SLR - December 2017 - Amanda L. Killeen

A Double-Blind Randomized Controlled Trial Comparing Dexamethasone and Clonidine as Adjuvants to a Ropivacaine Sciatic Popliteal Block for Foot Surgery

Reference: Vermeylen K, De Puydt J, Engelen S, et al. A Double-Blind Randomized Controlled Trial Comparing Dexamethasone and Clonidine as Adjuvants to a Ropivacaine Sciatic Popliteal Block for Foot Surgery. Local and Regional Anesthesia. 2016;9:17–24.

Scientific Literature Review

Reviewed By: Amanda L. Killeen, DPM
Residency Program: Southern Arizona VA Health Care System, Tucson, AZ

Podiatric Relevance: Popliteal blocks are commonly given in lower-extremity surgery. Adding adjuvants to local anesthetics can extend the length of both the sensory and motor block, decreasing postop pain and the need for opioids. Dexamethasone (DXM) nearly doubles the length of interscalene blocks and short-term IV DXM reduces pain without hyperglycemia. Clonidine has been used in popliteal blocks without side effects in doses less than 150 µg. This study aims to show the length of block elongation with each of these adjuvants compared to saline placebo.

Methods: A double-blind randomized controlled study comparing the use of clonidine 100 µg or DXM 5 mg as an adjuvant to 30 cc ropivacaine 0.75 percent in popliteal blocks for hallux valgus surgery performed by the same surgeon. Seventy-two female patients were assigned to groups—clonidine, DXM, saline—and 57 were statistically analyzed. An ultrasound-guided sciatic nerve block at the popliteal fossa was given 60 minutes prior to the surgery, and a research assistant evaluated sensory and motor block every five minutes before, and every 10 minutes after, the case. Patients were excluded if they broke protocol, exhibited NSAID intolerance, were allergic to local anesthetics or had diabetes, peripheral neuropathy, coagulation disorders or impaired kidney function. All patients were ASA classification 1 or 2.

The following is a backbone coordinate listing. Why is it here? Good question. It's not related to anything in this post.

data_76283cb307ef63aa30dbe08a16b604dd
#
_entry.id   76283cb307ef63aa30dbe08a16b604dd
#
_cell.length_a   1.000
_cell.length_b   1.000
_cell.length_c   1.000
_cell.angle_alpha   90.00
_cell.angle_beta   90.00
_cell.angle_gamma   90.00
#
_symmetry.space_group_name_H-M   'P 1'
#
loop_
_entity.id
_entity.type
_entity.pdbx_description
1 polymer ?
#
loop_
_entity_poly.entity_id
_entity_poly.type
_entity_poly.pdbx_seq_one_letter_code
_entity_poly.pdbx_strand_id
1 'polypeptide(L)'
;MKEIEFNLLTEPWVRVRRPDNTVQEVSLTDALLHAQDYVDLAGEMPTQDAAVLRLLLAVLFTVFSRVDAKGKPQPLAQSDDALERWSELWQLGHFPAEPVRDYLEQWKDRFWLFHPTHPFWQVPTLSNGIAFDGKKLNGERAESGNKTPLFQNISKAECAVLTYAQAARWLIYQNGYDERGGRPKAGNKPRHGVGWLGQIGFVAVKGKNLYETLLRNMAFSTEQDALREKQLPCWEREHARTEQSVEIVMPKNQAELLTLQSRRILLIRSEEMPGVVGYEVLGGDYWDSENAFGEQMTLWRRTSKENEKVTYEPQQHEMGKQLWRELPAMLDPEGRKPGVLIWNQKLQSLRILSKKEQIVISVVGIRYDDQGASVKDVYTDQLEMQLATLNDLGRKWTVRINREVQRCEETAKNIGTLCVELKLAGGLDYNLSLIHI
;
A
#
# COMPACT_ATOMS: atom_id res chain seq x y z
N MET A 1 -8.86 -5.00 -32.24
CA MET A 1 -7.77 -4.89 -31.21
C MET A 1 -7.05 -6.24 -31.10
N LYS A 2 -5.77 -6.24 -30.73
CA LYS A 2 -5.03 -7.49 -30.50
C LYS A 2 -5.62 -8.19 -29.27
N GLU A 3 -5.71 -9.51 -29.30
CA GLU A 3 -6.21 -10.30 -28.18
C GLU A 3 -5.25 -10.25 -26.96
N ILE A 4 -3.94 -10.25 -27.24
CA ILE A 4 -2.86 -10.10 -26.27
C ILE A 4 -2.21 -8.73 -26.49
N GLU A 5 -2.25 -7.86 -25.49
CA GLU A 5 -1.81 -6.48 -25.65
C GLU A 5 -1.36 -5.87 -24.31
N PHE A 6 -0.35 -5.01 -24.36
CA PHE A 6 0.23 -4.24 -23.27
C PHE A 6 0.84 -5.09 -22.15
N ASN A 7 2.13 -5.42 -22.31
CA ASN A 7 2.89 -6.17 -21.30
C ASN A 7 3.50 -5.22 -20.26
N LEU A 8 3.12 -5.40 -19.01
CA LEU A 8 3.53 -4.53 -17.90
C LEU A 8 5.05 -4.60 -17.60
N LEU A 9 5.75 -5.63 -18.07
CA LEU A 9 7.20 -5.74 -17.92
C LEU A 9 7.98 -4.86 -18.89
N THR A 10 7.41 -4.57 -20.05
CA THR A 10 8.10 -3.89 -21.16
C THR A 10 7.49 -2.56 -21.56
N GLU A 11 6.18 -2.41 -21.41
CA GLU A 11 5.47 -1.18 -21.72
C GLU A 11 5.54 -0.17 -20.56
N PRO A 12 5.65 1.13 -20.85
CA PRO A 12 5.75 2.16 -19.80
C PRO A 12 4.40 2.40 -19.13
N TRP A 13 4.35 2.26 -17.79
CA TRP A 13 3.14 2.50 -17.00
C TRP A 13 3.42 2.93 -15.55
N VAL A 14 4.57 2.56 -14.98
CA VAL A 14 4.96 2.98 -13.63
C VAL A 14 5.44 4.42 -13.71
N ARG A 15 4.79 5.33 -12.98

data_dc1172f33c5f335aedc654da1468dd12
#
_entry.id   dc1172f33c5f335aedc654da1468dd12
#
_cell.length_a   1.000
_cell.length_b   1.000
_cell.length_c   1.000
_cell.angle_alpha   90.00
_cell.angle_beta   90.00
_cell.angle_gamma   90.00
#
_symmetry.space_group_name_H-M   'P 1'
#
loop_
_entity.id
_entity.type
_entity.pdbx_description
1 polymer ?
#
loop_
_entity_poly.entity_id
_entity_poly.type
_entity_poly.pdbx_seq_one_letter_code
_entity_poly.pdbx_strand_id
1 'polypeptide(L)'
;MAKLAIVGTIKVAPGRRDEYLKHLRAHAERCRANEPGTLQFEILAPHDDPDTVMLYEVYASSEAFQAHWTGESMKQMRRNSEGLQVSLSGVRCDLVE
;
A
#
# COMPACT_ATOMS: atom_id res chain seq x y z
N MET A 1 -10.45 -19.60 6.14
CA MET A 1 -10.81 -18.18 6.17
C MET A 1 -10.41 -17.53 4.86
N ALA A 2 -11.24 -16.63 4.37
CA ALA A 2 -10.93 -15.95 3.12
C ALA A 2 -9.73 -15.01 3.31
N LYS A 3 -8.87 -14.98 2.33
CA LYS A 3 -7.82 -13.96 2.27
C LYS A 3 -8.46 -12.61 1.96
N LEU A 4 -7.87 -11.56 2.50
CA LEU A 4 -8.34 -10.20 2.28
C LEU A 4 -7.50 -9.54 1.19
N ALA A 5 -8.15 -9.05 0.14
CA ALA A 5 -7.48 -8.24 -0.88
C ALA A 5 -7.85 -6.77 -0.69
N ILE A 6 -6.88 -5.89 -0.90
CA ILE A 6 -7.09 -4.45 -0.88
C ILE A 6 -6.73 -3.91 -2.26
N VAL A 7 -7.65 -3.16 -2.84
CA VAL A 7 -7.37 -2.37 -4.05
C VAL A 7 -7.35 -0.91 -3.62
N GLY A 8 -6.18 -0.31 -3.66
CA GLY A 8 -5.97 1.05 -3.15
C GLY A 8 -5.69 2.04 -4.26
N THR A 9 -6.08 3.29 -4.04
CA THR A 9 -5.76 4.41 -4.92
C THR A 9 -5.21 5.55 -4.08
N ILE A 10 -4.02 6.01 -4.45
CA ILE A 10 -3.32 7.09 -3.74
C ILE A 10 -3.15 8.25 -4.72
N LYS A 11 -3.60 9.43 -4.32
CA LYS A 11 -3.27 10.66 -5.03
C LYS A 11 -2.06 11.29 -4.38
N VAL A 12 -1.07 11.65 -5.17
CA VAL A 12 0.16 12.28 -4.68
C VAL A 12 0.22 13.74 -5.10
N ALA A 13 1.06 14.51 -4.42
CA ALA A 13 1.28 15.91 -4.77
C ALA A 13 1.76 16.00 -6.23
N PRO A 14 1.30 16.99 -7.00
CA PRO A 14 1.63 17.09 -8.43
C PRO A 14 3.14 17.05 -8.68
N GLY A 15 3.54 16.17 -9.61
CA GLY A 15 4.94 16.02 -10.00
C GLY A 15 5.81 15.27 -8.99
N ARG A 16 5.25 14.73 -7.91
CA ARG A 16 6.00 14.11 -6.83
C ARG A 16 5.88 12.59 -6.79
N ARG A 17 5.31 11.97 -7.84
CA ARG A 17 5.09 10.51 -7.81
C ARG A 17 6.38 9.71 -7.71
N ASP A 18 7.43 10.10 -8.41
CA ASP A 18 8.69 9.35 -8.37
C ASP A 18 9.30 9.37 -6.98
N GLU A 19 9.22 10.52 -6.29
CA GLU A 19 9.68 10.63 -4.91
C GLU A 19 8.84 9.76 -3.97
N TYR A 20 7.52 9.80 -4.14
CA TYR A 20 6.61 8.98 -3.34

Results: Compared to saline placebo, duration to first pain sensation was increased by nine hours with DXM and six hours with clonidine. Compared to saline, sensory and motor blockade with DXM was 12 and 13 hours, respectively, and seven and two hours, respectively with clonidine. Sensory block regression time was found to be statistically significant: six hours with DXM and two hours with clonidine. There was no difference in age, tourniquet time or block onset times.

Conclusions: The authors conclude that adding 5 mg DXM to 30 cc ropivacaine 0.75 percent lengthens popliteal blocks more than 100 µg clonidine. The combination of the two may exhibit synergistic effects but were not studied in this article. Extending the length of block is ultimately the goal for ameliorating postoperative pain and can decrease the need for opioids. Further study needs to be done on glucose metabolism when using DXM in populations with diabetes. 

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